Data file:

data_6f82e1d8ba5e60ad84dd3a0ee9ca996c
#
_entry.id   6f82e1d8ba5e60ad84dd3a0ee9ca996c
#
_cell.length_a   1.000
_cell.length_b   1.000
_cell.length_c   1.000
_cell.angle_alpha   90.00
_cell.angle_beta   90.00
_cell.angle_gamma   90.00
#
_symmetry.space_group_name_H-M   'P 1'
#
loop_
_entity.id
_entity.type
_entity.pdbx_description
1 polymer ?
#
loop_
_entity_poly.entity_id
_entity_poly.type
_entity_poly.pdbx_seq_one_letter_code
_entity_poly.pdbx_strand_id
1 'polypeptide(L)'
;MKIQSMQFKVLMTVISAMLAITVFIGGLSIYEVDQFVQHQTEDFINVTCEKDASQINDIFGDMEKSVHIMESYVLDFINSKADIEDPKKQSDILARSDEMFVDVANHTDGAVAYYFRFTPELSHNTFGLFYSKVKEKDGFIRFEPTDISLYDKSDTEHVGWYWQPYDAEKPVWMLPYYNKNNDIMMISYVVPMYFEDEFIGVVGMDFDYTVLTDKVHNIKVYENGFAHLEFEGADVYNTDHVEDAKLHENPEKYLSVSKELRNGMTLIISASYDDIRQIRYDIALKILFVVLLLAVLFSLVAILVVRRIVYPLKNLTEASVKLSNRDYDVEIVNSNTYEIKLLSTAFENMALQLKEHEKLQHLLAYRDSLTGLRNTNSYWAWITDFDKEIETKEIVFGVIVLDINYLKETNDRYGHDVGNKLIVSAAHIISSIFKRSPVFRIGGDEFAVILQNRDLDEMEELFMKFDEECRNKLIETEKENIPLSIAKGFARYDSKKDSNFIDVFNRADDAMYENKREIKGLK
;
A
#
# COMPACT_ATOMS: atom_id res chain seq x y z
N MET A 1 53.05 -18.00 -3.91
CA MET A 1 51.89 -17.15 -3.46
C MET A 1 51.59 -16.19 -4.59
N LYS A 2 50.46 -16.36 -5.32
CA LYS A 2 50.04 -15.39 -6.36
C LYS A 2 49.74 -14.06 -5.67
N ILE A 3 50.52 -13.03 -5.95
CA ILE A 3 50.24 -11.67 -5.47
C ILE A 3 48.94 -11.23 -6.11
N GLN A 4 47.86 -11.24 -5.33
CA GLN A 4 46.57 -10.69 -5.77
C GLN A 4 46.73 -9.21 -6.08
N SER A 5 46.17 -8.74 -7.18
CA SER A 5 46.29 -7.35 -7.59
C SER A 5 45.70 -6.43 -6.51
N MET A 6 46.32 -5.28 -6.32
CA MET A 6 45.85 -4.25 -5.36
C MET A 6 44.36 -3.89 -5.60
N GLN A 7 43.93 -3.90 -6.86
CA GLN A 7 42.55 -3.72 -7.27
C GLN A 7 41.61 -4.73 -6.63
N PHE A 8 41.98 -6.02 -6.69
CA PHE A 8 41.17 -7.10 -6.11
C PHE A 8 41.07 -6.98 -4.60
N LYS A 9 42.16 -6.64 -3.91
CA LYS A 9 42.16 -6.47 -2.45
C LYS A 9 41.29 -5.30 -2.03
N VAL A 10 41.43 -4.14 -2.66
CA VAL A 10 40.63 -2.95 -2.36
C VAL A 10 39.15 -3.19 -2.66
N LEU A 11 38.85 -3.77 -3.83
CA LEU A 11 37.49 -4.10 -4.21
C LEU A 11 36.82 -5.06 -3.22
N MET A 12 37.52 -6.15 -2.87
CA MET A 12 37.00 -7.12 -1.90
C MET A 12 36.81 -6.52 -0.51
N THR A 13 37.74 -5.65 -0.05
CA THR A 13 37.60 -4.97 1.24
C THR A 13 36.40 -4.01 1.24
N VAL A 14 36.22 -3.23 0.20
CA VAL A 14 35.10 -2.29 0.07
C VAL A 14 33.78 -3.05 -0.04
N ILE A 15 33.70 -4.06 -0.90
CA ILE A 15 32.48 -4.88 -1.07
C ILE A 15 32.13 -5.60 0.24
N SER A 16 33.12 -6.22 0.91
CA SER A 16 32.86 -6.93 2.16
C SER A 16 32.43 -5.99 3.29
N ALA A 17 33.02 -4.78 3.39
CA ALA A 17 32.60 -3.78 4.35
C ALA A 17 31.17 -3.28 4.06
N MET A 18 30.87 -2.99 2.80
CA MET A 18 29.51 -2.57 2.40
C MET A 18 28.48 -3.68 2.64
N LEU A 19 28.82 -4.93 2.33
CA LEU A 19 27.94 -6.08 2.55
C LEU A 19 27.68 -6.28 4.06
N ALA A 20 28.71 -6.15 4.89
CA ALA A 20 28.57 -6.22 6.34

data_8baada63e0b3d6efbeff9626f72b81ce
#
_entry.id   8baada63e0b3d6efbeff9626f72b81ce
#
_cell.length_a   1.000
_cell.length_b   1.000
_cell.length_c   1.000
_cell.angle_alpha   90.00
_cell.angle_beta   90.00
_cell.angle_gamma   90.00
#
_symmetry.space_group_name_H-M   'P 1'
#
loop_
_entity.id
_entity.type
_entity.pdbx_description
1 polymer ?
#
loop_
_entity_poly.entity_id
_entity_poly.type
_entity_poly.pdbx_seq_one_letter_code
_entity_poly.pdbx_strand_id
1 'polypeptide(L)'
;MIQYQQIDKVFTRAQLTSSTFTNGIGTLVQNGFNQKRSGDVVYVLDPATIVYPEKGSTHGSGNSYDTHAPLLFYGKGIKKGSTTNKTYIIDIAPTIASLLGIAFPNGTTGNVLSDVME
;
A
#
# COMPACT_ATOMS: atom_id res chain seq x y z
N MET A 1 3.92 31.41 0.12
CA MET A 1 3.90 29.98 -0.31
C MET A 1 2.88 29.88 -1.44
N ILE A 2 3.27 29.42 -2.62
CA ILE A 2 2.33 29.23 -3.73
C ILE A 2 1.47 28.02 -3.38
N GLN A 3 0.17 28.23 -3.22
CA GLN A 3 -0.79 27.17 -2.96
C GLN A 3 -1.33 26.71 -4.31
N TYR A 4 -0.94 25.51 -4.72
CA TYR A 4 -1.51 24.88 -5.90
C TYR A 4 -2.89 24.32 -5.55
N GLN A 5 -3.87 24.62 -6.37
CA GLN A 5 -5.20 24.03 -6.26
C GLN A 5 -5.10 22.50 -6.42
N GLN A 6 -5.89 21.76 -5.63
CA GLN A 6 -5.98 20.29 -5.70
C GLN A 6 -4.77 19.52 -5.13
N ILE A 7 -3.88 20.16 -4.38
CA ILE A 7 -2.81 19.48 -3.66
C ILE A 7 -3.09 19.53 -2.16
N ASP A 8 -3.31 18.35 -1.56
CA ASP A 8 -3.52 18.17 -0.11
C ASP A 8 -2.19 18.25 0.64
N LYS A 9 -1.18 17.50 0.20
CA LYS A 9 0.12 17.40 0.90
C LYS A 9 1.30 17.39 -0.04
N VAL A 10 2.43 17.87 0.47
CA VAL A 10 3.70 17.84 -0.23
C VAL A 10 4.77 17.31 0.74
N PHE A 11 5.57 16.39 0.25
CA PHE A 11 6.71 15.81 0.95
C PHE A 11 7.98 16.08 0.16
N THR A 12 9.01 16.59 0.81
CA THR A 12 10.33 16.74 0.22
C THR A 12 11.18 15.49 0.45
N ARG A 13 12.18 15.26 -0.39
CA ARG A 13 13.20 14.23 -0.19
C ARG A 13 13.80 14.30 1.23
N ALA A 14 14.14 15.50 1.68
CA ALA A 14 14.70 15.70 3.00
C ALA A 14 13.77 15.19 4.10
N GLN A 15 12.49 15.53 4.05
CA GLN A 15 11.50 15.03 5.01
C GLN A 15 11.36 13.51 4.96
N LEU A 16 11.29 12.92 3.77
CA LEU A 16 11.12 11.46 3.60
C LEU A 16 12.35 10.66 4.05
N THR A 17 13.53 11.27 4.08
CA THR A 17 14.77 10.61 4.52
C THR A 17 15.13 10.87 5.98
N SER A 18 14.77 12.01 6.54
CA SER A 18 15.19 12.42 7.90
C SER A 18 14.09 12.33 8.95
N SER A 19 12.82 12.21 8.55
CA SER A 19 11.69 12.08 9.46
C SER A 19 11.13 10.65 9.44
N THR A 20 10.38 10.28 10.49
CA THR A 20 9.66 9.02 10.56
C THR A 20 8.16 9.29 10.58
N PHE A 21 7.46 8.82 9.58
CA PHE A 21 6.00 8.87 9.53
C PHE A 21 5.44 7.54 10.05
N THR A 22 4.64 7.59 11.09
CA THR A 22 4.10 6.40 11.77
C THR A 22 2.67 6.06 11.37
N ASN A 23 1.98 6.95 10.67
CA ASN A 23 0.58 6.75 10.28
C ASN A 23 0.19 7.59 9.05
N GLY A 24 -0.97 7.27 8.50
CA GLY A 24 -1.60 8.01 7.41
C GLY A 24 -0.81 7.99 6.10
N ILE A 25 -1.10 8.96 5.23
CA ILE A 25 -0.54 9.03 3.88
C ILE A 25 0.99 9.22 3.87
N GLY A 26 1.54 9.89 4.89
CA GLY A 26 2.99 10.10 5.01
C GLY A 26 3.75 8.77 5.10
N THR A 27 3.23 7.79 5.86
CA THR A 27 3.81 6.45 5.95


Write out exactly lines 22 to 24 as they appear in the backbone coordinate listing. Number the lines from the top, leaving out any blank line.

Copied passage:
_entity_poly.type
_entity_poly.pdbx_seq_one_letter_code
_entity_poly.pdbx_strand_id